As many of you are probably not aware, the 219th General Assembly, in their great wisdom, reinstated the office of Collegiate Ministry at GAMC - an office that was merged with Young Adult last year. (I'm not a fan of the move with my limited knowledge, because it seems to create another silo - connecting it to young adult as well seemed to make sense - maybe more funding would have helped...anyway.)
The ECG (Evangelism and Church Growth) Mission Unit of the GAMC of which my office is a part, has been looking at strengthening Collegiate Ministries through partnering with congregations close to campus'. So instead of continuing to build or fund ministries that have not worked on campus to the level we wanted and brand them Presbyterian (I guess to distinguish from the non-denominationals like Campus Crusade or Fellowship of Christian Athletes?) the emphasis would be on building local relationships - we are a connectional church.
How does this relate to Triennium you might ask? Well - as I was sitting in that big concert hall enjoying a worship while thousands of youth were enjoying and fully engaged in worship, I started thinking about this new change and what we are or are not doing to BRIDGE the gap from High School, through College to young adulthood.
At each camp I worked at, it was clear that if there was not a bridge between when the High School campers stopped being engaged in camp (Sophomore year?) and when they could work at camp - most of us start staff at college or one year into college - the campers would not stay and become staff. So many CIT programs or Leadership Training Programs were created. This kept a cadre of trained and engaged campers enthused and connected to the camp so they would become leaders.
A PCUSA research study released this year showed that of High Schoolers who "graduate" our youth groups at church, 60% go on to join in with some sort of Collegiate ministry. Not bad, better than half. However, 80% of those that participate in some sort of Collegiate ministry DO NOT return to Presbyterian Churches!!!!! That is a retention rate of around 6%.
So I got to thinking, what if we did a Triennium of sorts with college students? Or something?! We know (I experienced it) that we can create a worship, small group, individual group experience that engages that next generation. We do it every 3 years at Triennium and in countless summer camp and summer conference experiences. Then somehow we don't provide something (maybe in conjunction with other denominations, or maybe even with those non-denominational College Ministries that I am sure would love partners in providing bridges to churches after college) that engages college students.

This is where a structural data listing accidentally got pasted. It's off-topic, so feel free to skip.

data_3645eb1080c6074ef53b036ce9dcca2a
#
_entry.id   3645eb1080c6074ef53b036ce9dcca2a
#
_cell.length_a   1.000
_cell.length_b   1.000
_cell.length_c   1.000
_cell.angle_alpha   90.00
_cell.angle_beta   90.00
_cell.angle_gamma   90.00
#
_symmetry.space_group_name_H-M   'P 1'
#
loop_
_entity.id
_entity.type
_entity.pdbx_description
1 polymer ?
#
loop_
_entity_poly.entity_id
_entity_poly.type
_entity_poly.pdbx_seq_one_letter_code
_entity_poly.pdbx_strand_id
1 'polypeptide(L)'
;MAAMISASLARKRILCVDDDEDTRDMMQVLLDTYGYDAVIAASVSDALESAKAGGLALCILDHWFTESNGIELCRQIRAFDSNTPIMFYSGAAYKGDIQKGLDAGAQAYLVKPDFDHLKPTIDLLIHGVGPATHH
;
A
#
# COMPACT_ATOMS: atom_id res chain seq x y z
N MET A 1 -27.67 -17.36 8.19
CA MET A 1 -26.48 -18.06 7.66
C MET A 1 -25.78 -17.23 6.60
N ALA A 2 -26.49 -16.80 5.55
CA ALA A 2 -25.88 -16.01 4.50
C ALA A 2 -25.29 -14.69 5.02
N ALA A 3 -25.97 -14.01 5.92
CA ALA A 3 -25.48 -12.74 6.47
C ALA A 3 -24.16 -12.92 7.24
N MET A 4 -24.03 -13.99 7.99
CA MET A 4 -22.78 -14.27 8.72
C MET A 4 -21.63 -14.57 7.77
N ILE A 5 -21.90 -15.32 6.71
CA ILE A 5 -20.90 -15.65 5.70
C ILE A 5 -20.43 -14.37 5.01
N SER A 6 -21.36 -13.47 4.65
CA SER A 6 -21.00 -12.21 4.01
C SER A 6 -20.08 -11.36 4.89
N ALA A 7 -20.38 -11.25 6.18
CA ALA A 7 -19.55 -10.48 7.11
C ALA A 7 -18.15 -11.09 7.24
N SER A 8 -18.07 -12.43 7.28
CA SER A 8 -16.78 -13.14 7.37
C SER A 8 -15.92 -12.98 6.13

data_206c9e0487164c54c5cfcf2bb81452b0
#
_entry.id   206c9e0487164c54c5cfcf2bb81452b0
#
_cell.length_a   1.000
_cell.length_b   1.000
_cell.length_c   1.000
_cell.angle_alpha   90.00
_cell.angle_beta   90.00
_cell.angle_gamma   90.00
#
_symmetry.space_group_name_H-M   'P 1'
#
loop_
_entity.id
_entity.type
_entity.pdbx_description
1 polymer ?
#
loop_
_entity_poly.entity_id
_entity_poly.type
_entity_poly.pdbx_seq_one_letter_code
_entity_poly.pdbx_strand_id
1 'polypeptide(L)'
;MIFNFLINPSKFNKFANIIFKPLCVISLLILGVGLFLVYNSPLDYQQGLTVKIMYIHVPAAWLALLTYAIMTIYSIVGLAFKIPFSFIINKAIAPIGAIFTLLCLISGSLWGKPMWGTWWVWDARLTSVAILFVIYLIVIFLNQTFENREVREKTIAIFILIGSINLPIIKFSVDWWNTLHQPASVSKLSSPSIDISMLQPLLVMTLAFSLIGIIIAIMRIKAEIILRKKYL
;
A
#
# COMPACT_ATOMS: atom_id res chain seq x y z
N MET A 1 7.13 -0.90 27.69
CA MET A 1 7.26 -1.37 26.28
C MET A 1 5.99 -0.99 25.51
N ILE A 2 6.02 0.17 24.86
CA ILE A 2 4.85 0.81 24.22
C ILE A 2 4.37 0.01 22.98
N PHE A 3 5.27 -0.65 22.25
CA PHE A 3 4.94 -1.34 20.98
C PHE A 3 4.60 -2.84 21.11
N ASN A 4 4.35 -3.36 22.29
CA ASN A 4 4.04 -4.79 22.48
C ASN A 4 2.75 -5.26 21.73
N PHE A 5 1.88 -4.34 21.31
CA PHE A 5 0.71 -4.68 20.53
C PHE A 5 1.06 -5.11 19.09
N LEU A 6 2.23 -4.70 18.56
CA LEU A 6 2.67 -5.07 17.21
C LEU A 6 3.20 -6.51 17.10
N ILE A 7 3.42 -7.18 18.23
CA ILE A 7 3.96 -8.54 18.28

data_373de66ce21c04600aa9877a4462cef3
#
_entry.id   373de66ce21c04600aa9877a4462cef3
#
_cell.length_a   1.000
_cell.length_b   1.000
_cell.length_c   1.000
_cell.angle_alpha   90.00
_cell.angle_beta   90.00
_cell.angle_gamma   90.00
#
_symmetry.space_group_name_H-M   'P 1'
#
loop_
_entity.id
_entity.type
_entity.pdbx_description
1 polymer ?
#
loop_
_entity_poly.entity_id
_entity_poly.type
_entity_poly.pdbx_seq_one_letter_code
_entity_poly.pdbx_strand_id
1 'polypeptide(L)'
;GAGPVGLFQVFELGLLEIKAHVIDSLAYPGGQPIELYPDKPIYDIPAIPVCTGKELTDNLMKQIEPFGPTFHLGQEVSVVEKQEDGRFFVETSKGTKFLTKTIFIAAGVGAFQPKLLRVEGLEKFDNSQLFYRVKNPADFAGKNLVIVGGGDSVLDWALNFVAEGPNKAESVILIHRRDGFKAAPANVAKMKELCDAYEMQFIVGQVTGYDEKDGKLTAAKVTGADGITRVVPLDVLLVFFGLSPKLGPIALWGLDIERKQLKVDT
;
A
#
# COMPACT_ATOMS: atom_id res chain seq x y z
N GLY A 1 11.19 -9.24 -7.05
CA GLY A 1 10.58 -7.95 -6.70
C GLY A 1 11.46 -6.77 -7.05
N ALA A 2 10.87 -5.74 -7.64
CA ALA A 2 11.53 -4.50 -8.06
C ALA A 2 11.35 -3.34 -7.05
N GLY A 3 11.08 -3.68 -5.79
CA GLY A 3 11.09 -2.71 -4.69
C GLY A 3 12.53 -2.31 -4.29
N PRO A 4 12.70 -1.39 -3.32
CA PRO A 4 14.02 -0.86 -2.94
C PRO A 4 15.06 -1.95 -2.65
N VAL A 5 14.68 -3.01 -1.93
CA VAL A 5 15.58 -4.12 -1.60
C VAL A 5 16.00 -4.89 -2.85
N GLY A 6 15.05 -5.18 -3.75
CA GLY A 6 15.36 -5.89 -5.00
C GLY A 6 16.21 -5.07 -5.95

And then we do the next part, or don't do - we keep doing worship the same in our congregations (blanket statement I know, but forgive me.) And then we have the nerve to ask - "Where are all the young people? Why don't they want to come to church?"
There is no more pressing matter in our Church (all denominations) than engaging them in the Good News in a way that is exhilarating and relevant to their culture. I'm not saying go carts and zip lines, I'm saying true, live out the Word, practice what you preach, bring youth into leadership, creative ministries that inspire the next generation to follow Jesus.
OK. Question time!
Can our camp and conference centers play a part? Can we partner with congregations near college to support them as they partner with college students? Can we partner with congregations to find and support young leaders who will bring new ways of worshiping and ministering that the current congregation might not be able to do themselves? Can we be a catalyst? A bridge? A partner? How? Who is doing this? How are you doing it? How can the rest of our camp and conference centers truly become engaged in the process of growing our church deep and wide? How can we get past seeing college students as potential staff members, and truly minister to them regardless of whether they end up working on staff or not?
These are big issues and many great minds (greater and more experienced than mine) have been working on issues such as these - but there has to be a way to get from A to B. A way to walk in "the wilderness" of college with our young adults so they experience of being a Christian they glimpsed at Triennium won't be a tease, a one time experience - but will instead be a segway into a whole new way of being Church.